BACKGROUND: Primary care providers face challenges in recognizing and controlling hypertension in patients with chronic kidney disease (CKD). Clinical decision support (CDS) has the potential to aid clinicians in identifying patients who could benefit from medication changes. This study designed an alert to control hypertension in CKD patients using an iterative human-centered design process. METHODS: In this study, we present a human-centered design process employing multiple methods for gathering user requirements and feedback on design and usability. Initially, we conducted contextual inquiry sessions to gather user requirements for the CDS. This was followed by group design sessions and one-on-one formative think-aloud sessions to validate requirements, obtain feedback on the design and layout, uncover usability issues, and validate changes. RESULTS: This study included 20 participants. The contextual inquiry produced 10 user requirements which influenced the initial alert design. The group design sessions revealed issues related to several themes, including recommendations and clinical content that did not match providers' expectations and extraneous information on the alerts that did not provide value. Findings from the individual think-aloud sessions revealed that participants disagreed with some recommended clinical actions, requested additional information, and had concerns about the placement in their workflow. Following each step, iterative changes were made to the alert content and design. DISCUSSION: This study showed that participation from users throughout the design process can lead to a better understanding of user requirements and optimal design, even within the constraints of an EHR alerting system. While raising awareness of design needs, it also revealed concerns related to workflow, understandability, and relevance. CONCLUSION: The human-centered design framework using multiple methods for CDS development informed the creation of an alert to assist in the treatment and recognition of hypertension in patients with CKD.


Subject(s)
Decision Support Systems, Clinical , Hypertension , Renal Insufficiency, Chronic , Feedback , Humans , Hypertension/complications , Hypertension/therapy , Renal Insufficiency, Chronic/complications , Renal Insufficiency, Chronic/therapy , Workflow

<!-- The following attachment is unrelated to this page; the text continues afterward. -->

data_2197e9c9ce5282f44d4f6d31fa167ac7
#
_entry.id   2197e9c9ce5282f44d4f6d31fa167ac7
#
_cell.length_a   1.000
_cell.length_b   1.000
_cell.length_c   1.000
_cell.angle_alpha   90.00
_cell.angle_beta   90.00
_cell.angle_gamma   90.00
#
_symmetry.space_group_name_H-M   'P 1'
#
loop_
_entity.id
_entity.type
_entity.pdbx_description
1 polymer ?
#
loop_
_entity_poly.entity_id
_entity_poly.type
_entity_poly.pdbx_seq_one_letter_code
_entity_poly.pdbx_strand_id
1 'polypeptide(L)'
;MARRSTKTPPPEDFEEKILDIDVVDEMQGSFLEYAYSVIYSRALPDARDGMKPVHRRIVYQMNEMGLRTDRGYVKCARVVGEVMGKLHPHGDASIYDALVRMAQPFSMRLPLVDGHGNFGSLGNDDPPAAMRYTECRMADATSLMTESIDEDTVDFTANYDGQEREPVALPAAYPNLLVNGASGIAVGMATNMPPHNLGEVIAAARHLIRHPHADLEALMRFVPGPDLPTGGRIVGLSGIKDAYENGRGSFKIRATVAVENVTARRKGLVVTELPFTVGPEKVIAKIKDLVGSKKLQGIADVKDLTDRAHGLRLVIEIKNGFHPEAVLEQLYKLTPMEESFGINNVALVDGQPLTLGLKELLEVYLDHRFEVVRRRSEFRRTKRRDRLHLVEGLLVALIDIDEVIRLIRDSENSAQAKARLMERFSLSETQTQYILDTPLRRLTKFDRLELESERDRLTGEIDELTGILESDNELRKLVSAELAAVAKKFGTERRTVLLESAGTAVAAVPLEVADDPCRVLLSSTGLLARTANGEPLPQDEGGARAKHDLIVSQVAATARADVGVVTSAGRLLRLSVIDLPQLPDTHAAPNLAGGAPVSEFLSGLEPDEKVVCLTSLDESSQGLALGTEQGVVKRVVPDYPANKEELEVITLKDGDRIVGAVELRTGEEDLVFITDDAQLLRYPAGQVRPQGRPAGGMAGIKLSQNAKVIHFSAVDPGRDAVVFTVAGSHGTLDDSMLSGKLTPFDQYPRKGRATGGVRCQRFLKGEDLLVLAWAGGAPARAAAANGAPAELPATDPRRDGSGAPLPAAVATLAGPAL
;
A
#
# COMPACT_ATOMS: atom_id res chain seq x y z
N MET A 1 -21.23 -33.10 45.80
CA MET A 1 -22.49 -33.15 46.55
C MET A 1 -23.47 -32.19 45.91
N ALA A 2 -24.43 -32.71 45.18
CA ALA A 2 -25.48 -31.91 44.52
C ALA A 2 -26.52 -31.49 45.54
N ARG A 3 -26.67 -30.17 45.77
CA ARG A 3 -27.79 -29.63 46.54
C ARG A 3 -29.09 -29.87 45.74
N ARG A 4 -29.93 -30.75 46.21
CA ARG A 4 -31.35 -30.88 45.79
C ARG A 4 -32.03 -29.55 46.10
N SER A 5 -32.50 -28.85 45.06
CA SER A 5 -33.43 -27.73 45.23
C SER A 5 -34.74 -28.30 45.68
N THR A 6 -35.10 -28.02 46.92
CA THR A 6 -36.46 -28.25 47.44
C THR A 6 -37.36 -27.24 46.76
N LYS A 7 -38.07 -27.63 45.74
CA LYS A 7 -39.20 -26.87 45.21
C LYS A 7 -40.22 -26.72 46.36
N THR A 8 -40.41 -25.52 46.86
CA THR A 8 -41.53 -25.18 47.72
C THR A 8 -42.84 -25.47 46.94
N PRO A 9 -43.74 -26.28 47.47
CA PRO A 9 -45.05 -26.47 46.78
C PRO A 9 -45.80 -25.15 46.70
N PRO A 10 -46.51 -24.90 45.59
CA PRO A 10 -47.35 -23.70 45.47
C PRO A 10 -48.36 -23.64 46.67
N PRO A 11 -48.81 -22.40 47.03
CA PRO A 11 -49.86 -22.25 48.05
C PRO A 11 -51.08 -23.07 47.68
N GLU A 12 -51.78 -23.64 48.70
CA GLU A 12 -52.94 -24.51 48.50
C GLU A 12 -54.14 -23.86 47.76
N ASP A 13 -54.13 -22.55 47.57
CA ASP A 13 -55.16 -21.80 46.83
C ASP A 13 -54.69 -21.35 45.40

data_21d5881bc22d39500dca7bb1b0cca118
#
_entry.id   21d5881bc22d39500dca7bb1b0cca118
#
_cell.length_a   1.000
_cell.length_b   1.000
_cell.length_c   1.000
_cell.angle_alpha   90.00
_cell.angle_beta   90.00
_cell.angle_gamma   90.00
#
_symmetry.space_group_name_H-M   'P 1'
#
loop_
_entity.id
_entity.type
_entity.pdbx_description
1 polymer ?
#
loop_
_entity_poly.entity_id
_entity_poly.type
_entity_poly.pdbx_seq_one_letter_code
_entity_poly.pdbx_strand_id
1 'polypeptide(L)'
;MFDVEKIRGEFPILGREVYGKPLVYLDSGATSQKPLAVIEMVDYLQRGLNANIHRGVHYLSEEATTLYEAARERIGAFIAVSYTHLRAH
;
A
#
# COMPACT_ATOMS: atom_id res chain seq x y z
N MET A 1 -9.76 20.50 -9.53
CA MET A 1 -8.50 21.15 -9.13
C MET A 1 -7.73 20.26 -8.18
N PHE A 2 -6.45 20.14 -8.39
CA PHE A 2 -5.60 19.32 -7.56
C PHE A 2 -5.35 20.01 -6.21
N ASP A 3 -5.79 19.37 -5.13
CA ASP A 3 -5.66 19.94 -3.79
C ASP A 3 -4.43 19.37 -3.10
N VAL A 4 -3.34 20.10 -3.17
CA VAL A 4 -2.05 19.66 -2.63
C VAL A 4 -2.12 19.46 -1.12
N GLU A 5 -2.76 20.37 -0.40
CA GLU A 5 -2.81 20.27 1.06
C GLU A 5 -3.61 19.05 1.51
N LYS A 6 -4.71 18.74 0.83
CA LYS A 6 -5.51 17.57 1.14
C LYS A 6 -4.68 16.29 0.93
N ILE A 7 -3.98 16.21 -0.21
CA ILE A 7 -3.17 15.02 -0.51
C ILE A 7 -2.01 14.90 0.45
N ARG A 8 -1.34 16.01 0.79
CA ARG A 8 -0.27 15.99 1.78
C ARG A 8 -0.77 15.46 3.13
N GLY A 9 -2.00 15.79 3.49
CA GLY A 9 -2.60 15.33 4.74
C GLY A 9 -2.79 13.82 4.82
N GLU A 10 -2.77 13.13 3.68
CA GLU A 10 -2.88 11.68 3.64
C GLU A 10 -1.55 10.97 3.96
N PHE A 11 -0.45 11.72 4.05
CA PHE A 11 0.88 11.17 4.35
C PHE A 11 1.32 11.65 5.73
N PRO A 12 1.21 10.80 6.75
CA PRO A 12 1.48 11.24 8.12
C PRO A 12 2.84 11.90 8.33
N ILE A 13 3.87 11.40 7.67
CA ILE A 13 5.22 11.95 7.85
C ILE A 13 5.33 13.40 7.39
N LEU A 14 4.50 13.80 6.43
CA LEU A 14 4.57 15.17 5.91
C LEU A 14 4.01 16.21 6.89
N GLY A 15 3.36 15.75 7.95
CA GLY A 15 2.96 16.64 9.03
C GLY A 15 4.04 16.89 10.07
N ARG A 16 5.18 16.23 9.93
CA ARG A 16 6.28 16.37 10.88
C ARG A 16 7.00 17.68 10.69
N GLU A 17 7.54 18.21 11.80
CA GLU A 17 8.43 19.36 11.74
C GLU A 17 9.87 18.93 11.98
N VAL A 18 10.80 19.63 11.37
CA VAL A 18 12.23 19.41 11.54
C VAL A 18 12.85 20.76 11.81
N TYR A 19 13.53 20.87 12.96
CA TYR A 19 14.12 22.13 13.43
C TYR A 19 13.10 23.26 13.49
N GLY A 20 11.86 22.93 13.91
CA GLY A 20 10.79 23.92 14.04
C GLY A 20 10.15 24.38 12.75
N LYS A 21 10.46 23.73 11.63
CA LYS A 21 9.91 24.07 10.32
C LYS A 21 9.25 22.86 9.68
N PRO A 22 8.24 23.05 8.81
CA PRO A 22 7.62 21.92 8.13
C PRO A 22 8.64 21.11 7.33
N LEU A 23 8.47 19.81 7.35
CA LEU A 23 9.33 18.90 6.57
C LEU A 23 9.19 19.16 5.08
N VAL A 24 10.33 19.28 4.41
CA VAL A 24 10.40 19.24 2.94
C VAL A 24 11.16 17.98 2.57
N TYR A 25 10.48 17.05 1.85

12.
Philos Trans A Math Phys Eng Sci ; 380(2233): 20210300, 2022 Oct 03.
Article in English | MEDLINE | ID: covidwho-1992458

ABSTRACT

Modern epidemiological analyses to understand and combat the spread of disease depend critically on access to, and use of, data. Rapidly evolving data, such as data streams changing during a disease outbreak, are particularly challenging. Data management is further complicated by data being imprecisely identified when used. Public trust in policy decisions resulting from such analyses is easily damaged and is often low, with cynicism arising where claims of 'following the science' are made without accompanying evidence. Tracing the provenance of such decisions back through open software to primary data would clarify this evidence, enhancing the transparency of the decision-making process. Here, we demonstrate a Findable, Accessible, Interoperable and Reusable (FAIR) data pipeline. Although developed during the COVID-19 pandemic, it allows easy annotation of any data as they are consumed by analyses, or conversely traces the provenance of scientific outputs back through the analytical or modelling source code to primary data. Such a tool provides a mechanism for the public, and fellow scientists, to better assess scientific evidence by inspecting its provenance, while allowing scientists to support policymakers in openly justifying their decisions. We believe that such tools should be promoted for use across all areas of policy-facing research. This article is part of the theme issue 'Technical challenges of modelling real-life epidemics and examples of overcoming these'.


Subject(s)
COVID-19 , Data Management , Humans , Pandemics , Software , Workflow
13.
Nat Commun ; 13(1): 4678, 2022 08 09.
Article in English | MEDLINE | ID: covidwho-1984385

ABSTRACT

There are only a few platforms that integrate multiple omics data types, bioinformatics tools, and interfaces for integrative analyses and visualization that do not require programming skills. Here we present iLINCS ( http://ilincs.org ), an integrative web-based platform for analysis of omics data and signatures of cellular perturbations. The platform facilitates mining and re-analysis of the large collection of omics datasets (>34,000), pre-computed signatures (>200,000), and their connections, as well as the analysis of user-submitted omics signatures of diseases and cellular perturbations. iLINCS analysis workflows integrate vast omics data resources and a range of analytics and interactive visualization tools into a comprehensive platform for analysis of omics signatures. iLINCS user-friendly interfaces enable execution of sophisticated analyses of omics signatures, mechanism of action analysis, and signature-driven drug repositioning. We illustrate the utility of iLINCS with three use cases involving analysis of cancer proteogenomic signatures, COVID 19 transcriptomic signatures and mTOR signaling.


Subject(s)
COVID-19 , Neoplasms , COVID-19/genetics , Computational Biology , Humans , Neoplasms/genetics , Software , Transcriptome , Workflow